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What is NaNoWriMo Teaching You About Yourself?

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Okay, fellow NaNo’ers, what terrible things are you learning about yourself this month? (For those who just friended me and don’t know any better, NaNoWriMo = National Novel Writing Month, where tens of thousands of crazy people all attempt to write an entire 50,000 word novel during the month of November).

This is just about what I’m learning:

This is my first year doing it and I have to say, I’m finding out some things about myself.

1) I have been tending to skip scenes when I get stuck, replacing them with bracketed text like [REMEMBER TO GO BACK AND ESTABLISH THAT GABE WAS A GOOD BROTHER AT ONE POINT EVEN IF HE IS A TOTAL DOUCHE NOW] This is problematic. I have learned I cannot skip that many scenes without ending up with fanfiction of my own characters. Who are you people and why are you in my book?

2) Maggie, do you remember how you always said that you hated the first 10K words of whatever novel you’re working on? Well, that’s still true. Actually, it was the first 9,644 this time. And you know, because sure as he%& you were counting. At 9,644, the following IM was sent to my crit partner Tessa:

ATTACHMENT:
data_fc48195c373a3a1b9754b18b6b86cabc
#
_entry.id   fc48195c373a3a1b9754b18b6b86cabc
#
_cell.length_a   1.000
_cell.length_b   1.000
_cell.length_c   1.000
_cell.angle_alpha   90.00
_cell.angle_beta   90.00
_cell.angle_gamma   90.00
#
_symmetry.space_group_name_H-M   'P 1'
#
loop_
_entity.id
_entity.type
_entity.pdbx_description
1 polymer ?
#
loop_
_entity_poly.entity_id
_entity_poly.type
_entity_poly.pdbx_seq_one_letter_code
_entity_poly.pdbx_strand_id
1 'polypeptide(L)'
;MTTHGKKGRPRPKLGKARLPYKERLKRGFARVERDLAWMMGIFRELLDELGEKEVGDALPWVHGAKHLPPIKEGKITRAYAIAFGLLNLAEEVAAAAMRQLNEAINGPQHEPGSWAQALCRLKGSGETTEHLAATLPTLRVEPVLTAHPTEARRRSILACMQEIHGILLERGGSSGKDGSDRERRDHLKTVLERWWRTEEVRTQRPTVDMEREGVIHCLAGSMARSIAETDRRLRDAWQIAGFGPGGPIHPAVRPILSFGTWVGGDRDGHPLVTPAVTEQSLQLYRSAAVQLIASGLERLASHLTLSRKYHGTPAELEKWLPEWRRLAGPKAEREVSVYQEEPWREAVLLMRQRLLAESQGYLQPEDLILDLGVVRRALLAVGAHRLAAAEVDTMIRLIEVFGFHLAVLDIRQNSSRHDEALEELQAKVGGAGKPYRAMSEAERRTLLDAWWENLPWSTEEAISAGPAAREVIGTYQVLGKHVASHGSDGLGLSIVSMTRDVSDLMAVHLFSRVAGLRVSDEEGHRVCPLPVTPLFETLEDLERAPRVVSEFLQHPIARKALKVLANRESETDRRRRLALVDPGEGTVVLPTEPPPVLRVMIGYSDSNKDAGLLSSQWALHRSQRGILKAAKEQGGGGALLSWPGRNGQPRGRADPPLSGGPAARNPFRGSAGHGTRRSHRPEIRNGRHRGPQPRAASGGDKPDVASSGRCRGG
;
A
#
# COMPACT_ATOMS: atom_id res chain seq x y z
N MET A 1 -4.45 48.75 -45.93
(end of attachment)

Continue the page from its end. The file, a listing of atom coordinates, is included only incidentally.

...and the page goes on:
me: oh yay yay YAY finally I found my damn novel, Tess!!!!!
Yes, I was so excited that I swore. I thought I would hate this novel forever.

3) It was hard for me to write every day before NaNo. And it still is. I really need that downtime inbetween to lay on my living room floor playing my brainstorming music so loud that my butt cheeks wiggle. I’m still adapting, by trying to intersperse my writing with butt cheek time all on the same day.

4) I am less in love with the principle of it than I thought I would be. I can see how it really would make non-finishers finally finish. But I have a hard time believing that this wreck of a draft, this un-nuanced piece of crappola, this totally unsubtle plot-explosion, will in the end take less time than a traditional four month draft of mine. Because revisions, oi! This baby is going to need so much work in the aftermath that the fact that the first draft was quick will be a pyrrhic victory. Oh don’t you tell me with the squiggly red lines that PYRRHIC is spelt wrong, you crazy spell checker you. I’m classically educated and you’re just a wikipedia jockey.

5) Terribly, I still felt that rush of satisfaction at reaching the first 10K words. And I’m at 12,024 words. I am, despite knowing better, still a word count ho.

6) Also, I was very inspired by getting copies of my Italian SHIVER in the mail — this happened right before my brainstorm that made me like my book. See the pretty? See the real slashes in the cover? (note to Italian fans: I find it amusing and terrifying that you have been emailing actors who look like Sam. They have been emailing me and telling me about it.)

So, how about you guys? What have you learned?

Maggie Stiefvater
Hi, I'm Maggie Stiefvater

Professional novelist by day and artist by night. I live an eccentric life in the middle of nowhere, Virginia with my charmingly straight-laced husband, two kids, and neurotic dogs. I’m the author of the Books of Faerie (LAMENT and BALLAD); the bestselling SHIVER trilogy (SHIVER, LINGER, FOREVER), and THE SCORPIO RACES.

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